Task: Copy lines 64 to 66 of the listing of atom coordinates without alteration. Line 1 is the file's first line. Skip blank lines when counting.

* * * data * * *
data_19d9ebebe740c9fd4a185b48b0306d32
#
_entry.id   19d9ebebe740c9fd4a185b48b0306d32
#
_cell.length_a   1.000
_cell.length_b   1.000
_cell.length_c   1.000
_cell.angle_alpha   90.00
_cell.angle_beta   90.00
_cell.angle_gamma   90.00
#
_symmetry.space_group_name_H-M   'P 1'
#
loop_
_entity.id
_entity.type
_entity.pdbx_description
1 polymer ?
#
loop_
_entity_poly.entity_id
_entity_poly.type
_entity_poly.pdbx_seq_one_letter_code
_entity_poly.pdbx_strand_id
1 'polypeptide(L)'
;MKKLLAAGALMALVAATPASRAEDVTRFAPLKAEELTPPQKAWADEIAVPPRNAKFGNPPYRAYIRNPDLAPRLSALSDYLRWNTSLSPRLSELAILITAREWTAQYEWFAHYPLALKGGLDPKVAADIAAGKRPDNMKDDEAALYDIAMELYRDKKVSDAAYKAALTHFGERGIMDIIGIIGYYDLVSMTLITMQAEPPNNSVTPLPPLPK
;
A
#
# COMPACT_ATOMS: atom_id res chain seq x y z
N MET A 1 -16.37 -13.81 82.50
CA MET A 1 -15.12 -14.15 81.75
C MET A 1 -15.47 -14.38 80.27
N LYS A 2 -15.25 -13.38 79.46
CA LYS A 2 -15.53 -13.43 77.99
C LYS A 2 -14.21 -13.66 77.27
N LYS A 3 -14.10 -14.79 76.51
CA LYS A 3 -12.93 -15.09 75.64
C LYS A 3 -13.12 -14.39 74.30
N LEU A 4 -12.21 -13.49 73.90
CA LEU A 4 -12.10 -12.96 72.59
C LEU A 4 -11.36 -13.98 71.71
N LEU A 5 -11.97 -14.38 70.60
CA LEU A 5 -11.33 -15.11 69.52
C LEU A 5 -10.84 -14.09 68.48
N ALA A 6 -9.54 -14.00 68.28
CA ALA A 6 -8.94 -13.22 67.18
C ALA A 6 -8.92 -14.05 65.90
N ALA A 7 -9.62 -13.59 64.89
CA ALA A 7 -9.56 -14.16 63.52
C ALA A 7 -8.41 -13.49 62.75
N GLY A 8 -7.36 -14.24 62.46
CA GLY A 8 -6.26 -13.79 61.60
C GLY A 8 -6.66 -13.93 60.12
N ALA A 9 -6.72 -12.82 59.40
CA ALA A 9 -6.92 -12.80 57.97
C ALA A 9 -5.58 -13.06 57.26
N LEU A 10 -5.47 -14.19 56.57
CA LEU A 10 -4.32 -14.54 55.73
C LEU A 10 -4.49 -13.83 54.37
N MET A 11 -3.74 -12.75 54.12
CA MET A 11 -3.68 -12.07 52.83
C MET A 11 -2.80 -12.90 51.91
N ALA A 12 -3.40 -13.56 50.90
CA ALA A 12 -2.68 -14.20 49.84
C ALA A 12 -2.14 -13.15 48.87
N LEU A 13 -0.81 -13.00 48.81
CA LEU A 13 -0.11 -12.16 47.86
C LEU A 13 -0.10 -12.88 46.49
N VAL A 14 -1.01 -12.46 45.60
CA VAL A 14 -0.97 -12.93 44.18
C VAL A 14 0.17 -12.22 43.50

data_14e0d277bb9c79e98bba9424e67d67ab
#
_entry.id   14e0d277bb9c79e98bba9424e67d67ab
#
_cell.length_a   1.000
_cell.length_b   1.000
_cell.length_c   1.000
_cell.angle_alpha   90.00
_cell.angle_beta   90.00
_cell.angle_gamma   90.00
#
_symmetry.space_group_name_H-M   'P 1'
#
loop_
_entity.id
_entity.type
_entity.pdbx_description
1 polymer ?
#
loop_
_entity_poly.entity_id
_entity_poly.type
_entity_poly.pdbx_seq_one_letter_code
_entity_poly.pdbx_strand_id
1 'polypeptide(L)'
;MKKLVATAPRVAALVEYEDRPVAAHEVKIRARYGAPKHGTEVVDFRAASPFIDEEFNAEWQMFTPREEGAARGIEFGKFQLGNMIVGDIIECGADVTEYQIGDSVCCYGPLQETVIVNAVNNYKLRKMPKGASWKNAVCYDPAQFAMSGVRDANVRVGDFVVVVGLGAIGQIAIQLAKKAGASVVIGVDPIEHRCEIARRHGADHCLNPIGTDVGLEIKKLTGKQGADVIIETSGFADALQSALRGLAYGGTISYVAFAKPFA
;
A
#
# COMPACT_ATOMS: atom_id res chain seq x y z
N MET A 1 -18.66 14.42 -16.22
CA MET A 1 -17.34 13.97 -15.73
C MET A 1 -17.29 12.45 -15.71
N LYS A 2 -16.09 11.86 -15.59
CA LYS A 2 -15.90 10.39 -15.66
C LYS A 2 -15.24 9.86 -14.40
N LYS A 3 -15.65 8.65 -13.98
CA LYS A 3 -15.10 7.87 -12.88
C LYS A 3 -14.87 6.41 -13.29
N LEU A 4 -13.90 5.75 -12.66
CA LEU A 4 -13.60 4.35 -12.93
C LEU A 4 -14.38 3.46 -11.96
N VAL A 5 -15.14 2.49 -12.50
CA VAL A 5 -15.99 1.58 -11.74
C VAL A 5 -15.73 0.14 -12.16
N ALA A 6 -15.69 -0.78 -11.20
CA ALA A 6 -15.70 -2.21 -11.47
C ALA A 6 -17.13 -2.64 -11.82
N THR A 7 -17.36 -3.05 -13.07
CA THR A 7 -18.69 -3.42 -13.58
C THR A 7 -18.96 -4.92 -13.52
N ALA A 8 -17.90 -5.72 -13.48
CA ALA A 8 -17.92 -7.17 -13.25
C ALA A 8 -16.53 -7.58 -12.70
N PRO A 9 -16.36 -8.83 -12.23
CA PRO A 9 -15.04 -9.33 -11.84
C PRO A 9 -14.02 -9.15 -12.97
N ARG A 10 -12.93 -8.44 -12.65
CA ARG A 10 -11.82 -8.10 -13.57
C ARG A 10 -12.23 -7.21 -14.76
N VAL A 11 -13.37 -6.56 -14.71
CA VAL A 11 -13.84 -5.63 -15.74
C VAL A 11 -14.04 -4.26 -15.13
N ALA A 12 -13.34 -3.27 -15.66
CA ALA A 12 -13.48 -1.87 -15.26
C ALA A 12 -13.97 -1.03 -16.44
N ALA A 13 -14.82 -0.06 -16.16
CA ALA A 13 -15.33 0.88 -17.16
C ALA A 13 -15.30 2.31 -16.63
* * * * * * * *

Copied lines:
N ALA A 12 -3.40 -13.56 50.90
CA ALA A 12 -2.68 -14.20 49.84
C ALA A 12 -2.14 -13.15 48.87